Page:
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Kayra Imperial 2008, Elazig, Denizli, Turkey. 14% alc. Okuzgozü 80%, bogazkere 6%, syrah, 7%, petit verdot 7%. Very dark ruby-purple; bright, vivid, very spicy; blueberries and mulberries, smoke and graphite-like minerality; very appealing, furry tannins and a velvety texture, but oak and tannin also give it some structural rigor, all being nicely composed and well-knit; a bit of austerity on the finish. A fascinating wine. Very Good+. About $25.
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Esporão Reserva 2009, Alentejo, Portugal. 14.5% alcohol. A blend of aragonez (that is, tempranillo), trincadeira, alicante bouschet and cabernet sauvignon. Color is inky-purple; first impression: oak and tannins pretty blatant; smoky, fleshy and meaty, lots of spice, touch of mint, slightly herbal, dark and succulent black fruit flavors; there’s a personality here waiting to unfold but give it a year or two or three. Very Good+. About $25.
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Spelletich 3 Spells Blend GHK Red Wine 2007, Napa Valley. 14.2% alc. 57% merlot, 28% sangiovese, 15% cabernet sauvignon. Dark ruby-purple; rates an initial “wow”; ink, iodine and iron, graphite, lavender and licorice, violets and bittersweet chocolate; black and red cherries, raspberries and plums; smooth and mellow but something born free about it, almost feral; plush and voluptuous but held in check by resonant acidity, substantial tannins and granite-like minerality; definitely Californian and all the better for it. 300 cases. Now through 2015 to ’17. Excellent. About $26 and Worth a Search.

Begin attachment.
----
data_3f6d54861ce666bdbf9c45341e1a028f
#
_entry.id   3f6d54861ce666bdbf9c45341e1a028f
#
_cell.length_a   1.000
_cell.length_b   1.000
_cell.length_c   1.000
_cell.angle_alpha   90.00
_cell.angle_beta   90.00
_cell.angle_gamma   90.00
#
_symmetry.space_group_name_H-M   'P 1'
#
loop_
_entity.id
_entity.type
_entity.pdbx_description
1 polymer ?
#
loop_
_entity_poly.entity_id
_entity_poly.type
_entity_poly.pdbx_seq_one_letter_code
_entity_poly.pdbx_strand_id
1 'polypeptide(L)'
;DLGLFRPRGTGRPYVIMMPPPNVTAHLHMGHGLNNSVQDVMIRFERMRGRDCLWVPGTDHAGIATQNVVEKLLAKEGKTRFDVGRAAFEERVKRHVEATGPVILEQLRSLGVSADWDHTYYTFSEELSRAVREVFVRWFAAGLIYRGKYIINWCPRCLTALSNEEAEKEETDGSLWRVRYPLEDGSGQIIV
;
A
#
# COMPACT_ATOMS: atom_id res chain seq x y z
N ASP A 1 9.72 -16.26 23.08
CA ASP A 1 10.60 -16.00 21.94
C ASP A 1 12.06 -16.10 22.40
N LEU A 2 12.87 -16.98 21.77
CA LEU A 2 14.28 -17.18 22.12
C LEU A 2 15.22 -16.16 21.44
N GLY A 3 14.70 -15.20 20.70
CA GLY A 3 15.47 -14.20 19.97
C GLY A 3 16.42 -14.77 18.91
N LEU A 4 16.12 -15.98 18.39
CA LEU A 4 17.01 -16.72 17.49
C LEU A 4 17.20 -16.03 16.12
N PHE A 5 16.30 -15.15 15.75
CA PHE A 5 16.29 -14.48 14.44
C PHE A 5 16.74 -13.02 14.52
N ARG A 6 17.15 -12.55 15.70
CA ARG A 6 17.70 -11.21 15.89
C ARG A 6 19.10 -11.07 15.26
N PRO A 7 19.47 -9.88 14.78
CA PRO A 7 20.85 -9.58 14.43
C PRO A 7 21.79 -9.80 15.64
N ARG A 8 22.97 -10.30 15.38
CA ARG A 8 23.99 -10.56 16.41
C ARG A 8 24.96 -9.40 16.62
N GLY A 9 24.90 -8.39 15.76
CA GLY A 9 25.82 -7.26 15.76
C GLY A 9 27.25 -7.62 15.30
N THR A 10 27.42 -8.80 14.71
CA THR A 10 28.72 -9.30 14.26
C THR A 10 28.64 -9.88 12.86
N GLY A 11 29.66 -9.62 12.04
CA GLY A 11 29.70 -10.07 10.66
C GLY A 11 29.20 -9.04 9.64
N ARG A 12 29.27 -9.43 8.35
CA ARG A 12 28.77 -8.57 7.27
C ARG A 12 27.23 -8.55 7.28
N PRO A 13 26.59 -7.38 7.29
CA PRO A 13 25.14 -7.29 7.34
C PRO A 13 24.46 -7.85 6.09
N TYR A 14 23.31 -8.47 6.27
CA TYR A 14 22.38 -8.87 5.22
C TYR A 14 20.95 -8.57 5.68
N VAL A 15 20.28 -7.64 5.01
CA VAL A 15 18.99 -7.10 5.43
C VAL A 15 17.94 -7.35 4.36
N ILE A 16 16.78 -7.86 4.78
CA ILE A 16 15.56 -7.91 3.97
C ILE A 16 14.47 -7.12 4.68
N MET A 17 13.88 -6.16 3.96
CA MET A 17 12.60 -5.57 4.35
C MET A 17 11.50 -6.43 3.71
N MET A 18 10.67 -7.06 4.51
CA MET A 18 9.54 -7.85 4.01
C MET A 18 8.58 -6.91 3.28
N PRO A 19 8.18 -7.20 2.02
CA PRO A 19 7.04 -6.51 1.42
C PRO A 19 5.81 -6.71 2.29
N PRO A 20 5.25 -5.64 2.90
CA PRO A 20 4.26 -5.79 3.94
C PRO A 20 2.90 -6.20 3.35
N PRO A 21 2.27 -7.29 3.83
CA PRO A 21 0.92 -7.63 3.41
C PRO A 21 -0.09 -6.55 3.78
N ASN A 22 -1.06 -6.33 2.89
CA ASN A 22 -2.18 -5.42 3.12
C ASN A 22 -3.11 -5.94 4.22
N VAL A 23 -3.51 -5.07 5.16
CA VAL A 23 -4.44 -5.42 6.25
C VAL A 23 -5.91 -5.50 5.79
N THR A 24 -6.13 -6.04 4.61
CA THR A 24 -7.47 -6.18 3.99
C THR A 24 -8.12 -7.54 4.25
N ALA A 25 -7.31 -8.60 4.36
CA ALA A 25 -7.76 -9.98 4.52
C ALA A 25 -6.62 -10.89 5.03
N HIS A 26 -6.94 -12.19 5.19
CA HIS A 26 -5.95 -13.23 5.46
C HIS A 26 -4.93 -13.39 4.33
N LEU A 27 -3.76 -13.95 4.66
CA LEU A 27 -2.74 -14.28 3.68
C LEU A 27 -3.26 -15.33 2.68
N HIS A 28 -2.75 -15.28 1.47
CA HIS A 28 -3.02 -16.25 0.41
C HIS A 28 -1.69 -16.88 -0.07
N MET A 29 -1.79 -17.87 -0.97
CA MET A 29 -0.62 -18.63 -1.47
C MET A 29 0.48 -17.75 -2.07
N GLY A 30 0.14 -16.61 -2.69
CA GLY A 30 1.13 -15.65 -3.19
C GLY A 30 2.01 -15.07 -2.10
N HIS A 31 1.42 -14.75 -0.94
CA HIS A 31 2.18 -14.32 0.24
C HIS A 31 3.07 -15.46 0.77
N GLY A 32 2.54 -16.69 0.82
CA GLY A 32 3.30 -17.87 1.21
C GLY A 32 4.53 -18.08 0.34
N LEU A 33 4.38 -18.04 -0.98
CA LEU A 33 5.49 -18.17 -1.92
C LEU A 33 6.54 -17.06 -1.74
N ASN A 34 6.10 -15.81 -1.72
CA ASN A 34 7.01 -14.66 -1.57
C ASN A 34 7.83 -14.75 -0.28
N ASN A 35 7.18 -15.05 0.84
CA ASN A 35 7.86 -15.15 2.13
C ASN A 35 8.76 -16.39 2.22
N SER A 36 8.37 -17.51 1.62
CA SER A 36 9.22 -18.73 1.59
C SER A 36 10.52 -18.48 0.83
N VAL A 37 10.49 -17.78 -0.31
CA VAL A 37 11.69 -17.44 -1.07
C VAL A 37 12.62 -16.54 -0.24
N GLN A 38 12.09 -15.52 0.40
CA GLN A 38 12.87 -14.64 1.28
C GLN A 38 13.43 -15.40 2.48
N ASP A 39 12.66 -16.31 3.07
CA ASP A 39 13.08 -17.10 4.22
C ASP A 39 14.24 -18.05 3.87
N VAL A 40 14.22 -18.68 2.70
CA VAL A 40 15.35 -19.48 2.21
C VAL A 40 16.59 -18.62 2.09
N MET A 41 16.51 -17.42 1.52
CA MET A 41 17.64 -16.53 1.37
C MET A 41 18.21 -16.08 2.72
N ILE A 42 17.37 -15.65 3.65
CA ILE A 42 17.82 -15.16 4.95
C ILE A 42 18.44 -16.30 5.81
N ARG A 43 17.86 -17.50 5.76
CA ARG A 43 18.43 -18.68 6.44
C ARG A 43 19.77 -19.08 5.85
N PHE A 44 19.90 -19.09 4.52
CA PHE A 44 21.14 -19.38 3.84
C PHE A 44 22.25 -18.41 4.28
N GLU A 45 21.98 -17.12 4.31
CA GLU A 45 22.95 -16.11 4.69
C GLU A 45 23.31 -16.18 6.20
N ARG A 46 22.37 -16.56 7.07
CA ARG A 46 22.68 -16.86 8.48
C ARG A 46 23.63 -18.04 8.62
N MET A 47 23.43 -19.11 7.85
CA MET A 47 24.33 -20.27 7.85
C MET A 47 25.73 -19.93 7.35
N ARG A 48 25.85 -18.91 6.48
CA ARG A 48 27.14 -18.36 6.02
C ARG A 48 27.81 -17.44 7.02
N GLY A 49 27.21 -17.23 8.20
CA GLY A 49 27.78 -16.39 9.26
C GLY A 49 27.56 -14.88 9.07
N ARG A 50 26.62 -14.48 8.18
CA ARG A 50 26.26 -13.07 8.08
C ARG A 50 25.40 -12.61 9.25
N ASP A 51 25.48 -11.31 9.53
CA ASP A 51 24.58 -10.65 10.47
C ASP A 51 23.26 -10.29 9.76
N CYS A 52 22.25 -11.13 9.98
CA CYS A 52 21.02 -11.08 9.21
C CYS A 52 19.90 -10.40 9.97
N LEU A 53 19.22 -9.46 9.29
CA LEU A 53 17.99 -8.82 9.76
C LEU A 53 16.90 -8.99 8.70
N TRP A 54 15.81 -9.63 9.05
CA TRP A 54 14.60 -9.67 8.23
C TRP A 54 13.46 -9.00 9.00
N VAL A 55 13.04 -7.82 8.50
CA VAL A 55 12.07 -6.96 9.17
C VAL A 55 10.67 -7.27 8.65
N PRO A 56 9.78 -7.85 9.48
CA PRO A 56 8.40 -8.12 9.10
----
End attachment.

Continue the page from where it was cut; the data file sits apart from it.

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The title of this post says it all: Some Big-Hearted, Two-Fisted Reds for That Memorial Day Cook-Out. We cover a wide geographical range: Spain, Portugal, Argentina, Australia, Napa Valley and Lake County in California. Whether you’re grilling hots dogs or sausages, burgers or steaks; pork chops or leg of lamb or ribs, there’s a robust red for you. No technical, historical or specific regional/terroir-type information; just quick, incisive, evocative reviews intending to whet the palate and create a craving. If you’re lucky enough to merit a three-day weekend, have fun, consume alcohol moderately, drive safely and remember that Memorial Day honors the men and women of the American military forces who gave their lives so that we could enjoy our rights and freedoms — whatever party and philosophy we subscribe to and however ambiguously we regard the notion, the operation and the effectiveness of our pretty darned great but surely imperfect democracy. These wines were samples for review or were tasted at trade events. There are some truly great bargains among these reviews.
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Monte Velho 2010, Alentejano, Portugal. 13.5% alc. Grapes: trincadeira 40%, aragonez 40%, castelao 20%. Well, this is really different, beginning with the trio of indigenous grapes. Boisterously spicy, buoyantly fruity, dark and alluring; currants, plums, mulberries and more than a touch of some wild exotic thing; briers, brambles, soft slightly grainy tannins; notes of dried spice, dried flowers; fruit and spice-packed finish with a graphite-slate element. Nothing complicated, mind you, but tasty and, well, different. Very Good. About $10, an Amazing Value.